Thursday, August 7, 2008

Landscape - Fall Webworms are Out

You can see many trees with webs on the tips of branches now across Delaware. The following is some information on fall webworm.

Silky tents made by fall webworm caterpillars are beginning to appear now on the branch tips of walnut, hickory, ash, elm, crabapples and other types of trees. The small yellowish-gray webworm caterpillars hide in the webs during the day. Some trees have actually been defoliated from having a tent on nearly every branch. But in most cases, each tree has three or four tents. They look bad, but cause little harm. Tree health is not affected until more than 50 percent of the foliage is consumed, and even then, the trees usually come back just fine the following spring. Pruning-out infested branches is the best strategy if you can reach them. Spraying the foliage around tents with B.t., Sevin, Orthene, or a pyrethroid insecticide will prevent further feeding injury, but the old tent will remain visible for several months. We have many natural parasites and pathogens of fall webworm that will eventually bring infestations under control. Outbreaks usually last two or three years.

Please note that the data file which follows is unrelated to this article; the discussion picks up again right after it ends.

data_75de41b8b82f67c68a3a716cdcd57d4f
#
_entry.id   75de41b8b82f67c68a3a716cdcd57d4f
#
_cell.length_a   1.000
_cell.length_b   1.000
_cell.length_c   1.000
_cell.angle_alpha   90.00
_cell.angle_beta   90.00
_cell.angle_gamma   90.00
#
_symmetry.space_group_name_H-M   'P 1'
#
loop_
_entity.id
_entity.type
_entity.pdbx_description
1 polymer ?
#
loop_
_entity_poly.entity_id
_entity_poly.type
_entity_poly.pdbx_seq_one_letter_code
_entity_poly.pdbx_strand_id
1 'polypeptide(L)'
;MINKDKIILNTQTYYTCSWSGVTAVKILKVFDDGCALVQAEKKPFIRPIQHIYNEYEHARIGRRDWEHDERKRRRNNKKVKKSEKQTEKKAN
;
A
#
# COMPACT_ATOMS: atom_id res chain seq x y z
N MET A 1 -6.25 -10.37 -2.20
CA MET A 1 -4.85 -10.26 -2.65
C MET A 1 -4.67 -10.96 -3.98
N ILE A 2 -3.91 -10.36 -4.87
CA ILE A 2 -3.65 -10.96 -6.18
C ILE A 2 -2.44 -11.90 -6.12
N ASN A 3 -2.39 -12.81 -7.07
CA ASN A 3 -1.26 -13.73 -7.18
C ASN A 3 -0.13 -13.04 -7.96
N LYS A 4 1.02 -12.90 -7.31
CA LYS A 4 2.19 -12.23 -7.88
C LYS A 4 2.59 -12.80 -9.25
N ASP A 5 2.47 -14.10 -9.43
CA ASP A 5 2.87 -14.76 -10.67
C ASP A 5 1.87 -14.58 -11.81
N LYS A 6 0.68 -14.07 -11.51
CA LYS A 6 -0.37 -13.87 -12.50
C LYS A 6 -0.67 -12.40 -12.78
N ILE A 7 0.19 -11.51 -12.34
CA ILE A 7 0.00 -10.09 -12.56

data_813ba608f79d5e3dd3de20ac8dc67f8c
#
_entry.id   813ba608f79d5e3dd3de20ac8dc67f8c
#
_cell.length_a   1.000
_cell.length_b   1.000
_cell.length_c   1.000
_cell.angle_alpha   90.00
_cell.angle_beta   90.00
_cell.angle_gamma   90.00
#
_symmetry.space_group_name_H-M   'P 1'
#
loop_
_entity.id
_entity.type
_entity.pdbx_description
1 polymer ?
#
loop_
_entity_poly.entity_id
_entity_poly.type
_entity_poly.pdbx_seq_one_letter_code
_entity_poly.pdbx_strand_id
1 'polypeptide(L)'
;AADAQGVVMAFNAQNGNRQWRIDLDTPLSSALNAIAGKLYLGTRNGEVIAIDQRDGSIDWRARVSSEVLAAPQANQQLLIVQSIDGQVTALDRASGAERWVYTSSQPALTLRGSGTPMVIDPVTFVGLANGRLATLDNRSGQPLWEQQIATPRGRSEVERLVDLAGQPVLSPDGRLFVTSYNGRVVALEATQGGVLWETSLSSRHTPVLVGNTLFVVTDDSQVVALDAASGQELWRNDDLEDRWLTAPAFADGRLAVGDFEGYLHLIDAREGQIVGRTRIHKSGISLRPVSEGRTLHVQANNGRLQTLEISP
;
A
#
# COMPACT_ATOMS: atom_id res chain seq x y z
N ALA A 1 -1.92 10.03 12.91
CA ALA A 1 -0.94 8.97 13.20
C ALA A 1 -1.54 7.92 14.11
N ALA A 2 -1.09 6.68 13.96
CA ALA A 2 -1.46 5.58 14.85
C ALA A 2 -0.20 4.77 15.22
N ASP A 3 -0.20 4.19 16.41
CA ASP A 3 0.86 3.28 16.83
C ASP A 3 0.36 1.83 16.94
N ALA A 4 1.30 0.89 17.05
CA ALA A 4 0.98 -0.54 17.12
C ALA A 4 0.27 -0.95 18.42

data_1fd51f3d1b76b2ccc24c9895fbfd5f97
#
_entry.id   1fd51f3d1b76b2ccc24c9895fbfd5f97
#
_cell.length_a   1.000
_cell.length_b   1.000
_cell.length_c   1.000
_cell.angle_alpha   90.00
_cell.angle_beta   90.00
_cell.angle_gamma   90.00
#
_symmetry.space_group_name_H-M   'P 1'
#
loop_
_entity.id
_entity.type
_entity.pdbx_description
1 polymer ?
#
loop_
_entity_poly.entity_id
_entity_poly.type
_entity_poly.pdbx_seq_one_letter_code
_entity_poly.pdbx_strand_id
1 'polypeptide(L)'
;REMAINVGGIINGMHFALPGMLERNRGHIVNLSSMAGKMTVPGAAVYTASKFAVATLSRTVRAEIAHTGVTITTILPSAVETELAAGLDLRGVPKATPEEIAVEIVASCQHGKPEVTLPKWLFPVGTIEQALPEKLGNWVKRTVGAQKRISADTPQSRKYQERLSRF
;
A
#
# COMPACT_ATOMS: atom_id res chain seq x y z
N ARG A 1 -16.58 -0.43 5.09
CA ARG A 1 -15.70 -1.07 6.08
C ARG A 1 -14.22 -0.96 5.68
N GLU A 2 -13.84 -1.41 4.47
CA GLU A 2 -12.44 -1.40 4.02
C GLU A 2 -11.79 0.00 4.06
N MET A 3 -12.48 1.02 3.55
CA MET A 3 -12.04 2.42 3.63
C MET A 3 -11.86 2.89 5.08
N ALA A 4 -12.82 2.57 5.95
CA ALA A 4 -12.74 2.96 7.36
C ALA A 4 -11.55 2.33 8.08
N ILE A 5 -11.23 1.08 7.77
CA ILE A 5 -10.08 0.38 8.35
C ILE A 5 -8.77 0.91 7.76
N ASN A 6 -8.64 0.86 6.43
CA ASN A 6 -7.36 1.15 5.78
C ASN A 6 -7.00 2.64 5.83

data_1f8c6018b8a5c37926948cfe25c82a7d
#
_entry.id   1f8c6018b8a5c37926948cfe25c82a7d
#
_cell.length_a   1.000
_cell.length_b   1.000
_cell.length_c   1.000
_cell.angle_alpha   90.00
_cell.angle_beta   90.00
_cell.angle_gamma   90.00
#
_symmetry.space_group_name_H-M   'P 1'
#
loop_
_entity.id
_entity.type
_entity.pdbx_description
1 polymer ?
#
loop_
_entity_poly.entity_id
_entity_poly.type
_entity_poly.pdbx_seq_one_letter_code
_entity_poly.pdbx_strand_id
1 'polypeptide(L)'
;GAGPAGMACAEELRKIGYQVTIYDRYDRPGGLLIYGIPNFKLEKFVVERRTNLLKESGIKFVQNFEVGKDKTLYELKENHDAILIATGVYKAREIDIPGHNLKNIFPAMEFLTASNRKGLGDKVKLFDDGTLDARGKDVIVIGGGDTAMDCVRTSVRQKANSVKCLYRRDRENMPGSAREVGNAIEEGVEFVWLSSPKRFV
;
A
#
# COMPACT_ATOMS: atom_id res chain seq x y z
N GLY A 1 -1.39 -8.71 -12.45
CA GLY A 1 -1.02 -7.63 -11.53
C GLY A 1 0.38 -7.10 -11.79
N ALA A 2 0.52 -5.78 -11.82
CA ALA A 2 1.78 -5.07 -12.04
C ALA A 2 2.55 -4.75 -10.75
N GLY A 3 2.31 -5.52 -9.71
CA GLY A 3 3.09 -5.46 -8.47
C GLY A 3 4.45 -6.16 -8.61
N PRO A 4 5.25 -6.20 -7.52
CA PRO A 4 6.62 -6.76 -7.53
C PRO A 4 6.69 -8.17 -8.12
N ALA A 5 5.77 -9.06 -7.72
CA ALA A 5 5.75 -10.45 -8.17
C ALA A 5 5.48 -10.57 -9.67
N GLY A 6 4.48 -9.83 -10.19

Fall webworm on cherry. Photo from Penn State University.

From the July 25 2008 edition of the Michigan State University Landscape Alert Newsletter.

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